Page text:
As shown in Figure 1, the  gap between the very rich and everyone else has continued to rise since the end of the 1980s. Between 1978 and 2007, the share of total income taken by the top one per cent rose almost threefold from 5.7 per cent to 15.4 per cent while that of the top 0.1 per cent rose fivefold to reach 6.1 per cent. Though these top shares dipped a little in 2009 (the latest year for which data is available) at the height of the recession, they will almost certainly have risen since then. Over the last thirty years, the top one per cent have grabbed a tenth more of the pie, a substantial squeeze on everyone else. (Moreover, because of the way the rich have been able to hide their incomes, these figures are likely to understate the growth in incomes at the top over this period).

Other evidence suggests the very rich have continued to pull away since 2009. Figure 2 shows that while the gap between the earnings of FTSE 100 chief executives and the middle earning employee dipped slightly in 2009, it has continued on its upward path since then. That the rich have got richer through the crisis is also confirmed by the wealth of the richest 1000 from the Sunday Times Rich List ( figure 3 ). Again, after dipping in 2009, the wealth of the top 1000 grew by a further £60 billion to reach a record high in the 2012 List.

A weakened economy

The big divide in the UK is less between the top, the middle and the bottom than between a small group of the super-rich and nearly everyone else. Rentoul’s answer to the way the over-sized rich has been accumulating larger and larger fortunes and securing a bigger chunk of the economic pie is to dismiss them as ‘untypical’. This may be true in a literal sense, but viewing them in this way is a grave error. The behaviour of the super-rich has a greatly leveraged effect on the rest of us. Most of the rich's income surge has come not from the building of a more robust economy triggered by an entrepreneurial leap forward but the very opposite - a clever process of wealth and income transfer from the bulk of the working population.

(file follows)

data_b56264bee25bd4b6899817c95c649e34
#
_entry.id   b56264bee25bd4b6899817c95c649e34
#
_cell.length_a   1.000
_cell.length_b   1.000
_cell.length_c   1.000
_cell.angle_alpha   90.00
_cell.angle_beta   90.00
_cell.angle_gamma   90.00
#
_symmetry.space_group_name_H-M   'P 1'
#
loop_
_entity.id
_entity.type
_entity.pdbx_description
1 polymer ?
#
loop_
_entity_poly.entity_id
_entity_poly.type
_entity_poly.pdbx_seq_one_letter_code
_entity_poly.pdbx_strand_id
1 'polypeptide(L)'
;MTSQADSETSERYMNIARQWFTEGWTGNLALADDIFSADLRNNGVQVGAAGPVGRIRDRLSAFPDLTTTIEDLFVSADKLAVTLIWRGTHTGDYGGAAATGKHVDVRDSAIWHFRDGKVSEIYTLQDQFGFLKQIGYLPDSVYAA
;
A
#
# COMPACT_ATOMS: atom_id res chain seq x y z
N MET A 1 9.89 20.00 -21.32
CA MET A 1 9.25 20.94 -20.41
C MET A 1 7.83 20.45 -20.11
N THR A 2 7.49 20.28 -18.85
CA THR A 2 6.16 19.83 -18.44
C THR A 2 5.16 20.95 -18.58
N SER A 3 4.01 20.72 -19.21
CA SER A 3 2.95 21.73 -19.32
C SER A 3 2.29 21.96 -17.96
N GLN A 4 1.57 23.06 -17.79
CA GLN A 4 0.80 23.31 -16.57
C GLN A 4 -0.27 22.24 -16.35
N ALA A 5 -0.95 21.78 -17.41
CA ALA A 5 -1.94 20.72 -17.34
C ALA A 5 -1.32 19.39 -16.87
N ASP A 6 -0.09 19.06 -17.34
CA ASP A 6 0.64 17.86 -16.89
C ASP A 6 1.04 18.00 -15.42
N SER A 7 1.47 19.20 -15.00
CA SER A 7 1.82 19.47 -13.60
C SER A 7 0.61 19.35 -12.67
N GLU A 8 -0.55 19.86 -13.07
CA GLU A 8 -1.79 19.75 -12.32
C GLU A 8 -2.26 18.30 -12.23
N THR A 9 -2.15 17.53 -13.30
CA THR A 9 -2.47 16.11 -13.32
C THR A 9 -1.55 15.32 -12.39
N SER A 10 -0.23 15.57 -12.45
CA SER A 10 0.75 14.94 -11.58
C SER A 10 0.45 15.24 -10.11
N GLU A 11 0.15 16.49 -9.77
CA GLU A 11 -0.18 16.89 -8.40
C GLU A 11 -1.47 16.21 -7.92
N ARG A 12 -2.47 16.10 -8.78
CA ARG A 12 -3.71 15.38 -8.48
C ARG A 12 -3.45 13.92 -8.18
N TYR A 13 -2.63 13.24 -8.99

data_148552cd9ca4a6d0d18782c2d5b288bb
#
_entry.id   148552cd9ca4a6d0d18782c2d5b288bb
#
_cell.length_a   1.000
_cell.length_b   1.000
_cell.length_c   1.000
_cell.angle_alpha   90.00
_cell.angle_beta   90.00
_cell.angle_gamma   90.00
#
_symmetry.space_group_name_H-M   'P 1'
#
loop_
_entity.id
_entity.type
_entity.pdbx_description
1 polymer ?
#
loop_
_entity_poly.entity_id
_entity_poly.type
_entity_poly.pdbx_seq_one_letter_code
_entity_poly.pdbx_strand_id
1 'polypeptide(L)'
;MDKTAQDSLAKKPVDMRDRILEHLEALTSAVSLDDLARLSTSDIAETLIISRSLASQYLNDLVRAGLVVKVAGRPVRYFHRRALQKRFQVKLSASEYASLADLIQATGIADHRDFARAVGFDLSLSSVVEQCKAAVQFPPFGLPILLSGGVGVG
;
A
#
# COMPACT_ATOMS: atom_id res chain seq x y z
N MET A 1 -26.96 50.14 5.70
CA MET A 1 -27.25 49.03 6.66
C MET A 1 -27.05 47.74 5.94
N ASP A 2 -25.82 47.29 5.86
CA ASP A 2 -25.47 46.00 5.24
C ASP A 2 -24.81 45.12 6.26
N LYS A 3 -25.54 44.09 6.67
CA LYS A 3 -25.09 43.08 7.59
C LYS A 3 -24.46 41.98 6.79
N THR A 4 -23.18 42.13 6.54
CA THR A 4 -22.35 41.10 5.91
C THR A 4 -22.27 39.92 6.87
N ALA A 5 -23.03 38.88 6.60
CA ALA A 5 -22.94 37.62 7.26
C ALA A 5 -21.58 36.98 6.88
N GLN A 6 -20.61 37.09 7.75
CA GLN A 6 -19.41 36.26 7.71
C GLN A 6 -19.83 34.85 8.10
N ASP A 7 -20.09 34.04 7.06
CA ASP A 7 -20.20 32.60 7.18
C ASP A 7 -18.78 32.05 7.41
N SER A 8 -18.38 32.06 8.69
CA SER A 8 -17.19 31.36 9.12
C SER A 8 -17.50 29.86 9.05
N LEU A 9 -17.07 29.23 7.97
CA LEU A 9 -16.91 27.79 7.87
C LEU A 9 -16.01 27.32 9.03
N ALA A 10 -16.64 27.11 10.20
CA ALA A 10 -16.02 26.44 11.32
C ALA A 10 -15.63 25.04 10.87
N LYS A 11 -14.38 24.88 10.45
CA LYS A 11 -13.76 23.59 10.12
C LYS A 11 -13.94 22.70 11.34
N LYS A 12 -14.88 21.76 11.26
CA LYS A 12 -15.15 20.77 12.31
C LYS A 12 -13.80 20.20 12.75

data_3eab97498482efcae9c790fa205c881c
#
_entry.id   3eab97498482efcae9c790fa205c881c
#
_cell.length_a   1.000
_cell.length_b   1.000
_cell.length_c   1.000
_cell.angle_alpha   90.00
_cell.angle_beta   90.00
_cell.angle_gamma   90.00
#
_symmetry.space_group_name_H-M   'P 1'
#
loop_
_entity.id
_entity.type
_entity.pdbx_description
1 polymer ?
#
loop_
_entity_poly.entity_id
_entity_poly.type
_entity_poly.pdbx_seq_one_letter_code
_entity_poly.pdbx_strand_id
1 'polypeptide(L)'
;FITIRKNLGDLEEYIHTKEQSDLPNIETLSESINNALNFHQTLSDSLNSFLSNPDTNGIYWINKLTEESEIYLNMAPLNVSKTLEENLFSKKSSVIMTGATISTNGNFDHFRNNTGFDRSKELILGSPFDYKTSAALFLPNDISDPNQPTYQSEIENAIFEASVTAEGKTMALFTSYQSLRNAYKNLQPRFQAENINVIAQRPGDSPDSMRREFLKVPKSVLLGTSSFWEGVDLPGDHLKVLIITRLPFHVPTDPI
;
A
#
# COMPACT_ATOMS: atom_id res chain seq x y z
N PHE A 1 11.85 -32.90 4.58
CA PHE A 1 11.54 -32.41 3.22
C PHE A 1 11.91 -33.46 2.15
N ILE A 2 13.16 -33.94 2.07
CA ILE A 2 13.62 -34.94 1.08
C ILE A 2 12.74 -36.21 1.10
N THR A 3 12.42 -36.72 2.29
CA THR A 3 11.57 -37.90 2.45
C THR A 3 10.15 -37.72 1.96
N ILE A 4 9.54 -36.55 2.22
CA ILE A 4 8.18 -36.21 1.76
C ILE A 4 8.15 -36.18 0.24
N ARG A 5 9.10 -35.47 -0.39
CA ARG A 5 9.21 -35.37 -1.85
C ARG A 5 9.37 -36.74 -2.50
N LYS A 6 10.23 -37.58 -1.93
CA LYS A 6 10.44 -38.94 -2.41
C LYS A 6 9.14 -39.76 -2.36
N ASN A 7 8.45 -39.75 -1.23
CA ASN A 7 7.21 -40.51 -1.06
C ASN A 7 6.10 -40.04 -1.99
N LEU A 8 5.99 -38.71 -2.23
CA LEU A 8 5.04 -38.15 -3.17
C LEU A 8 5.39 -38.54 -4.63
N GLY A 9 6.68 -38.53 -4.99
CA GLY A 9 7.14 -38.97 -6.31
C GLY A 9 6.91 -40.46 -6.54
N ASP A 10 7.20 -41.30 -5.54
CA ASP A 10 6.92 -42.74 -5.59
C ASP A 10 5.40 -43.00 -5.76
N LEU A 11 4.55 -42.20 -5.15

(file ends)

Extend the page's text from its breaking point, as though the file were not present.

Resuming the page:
This sustained process of upward redistribution is not just a matter of social justice. By stifling demand for productive output while fuelling the asset bubbles that took us over the cliff in 2008, it has made the economy weaker and less resilient. Until this gap begins to close, and Britain loses its unwelcome plutonomy status, the economy is likely to remain locked in crisis.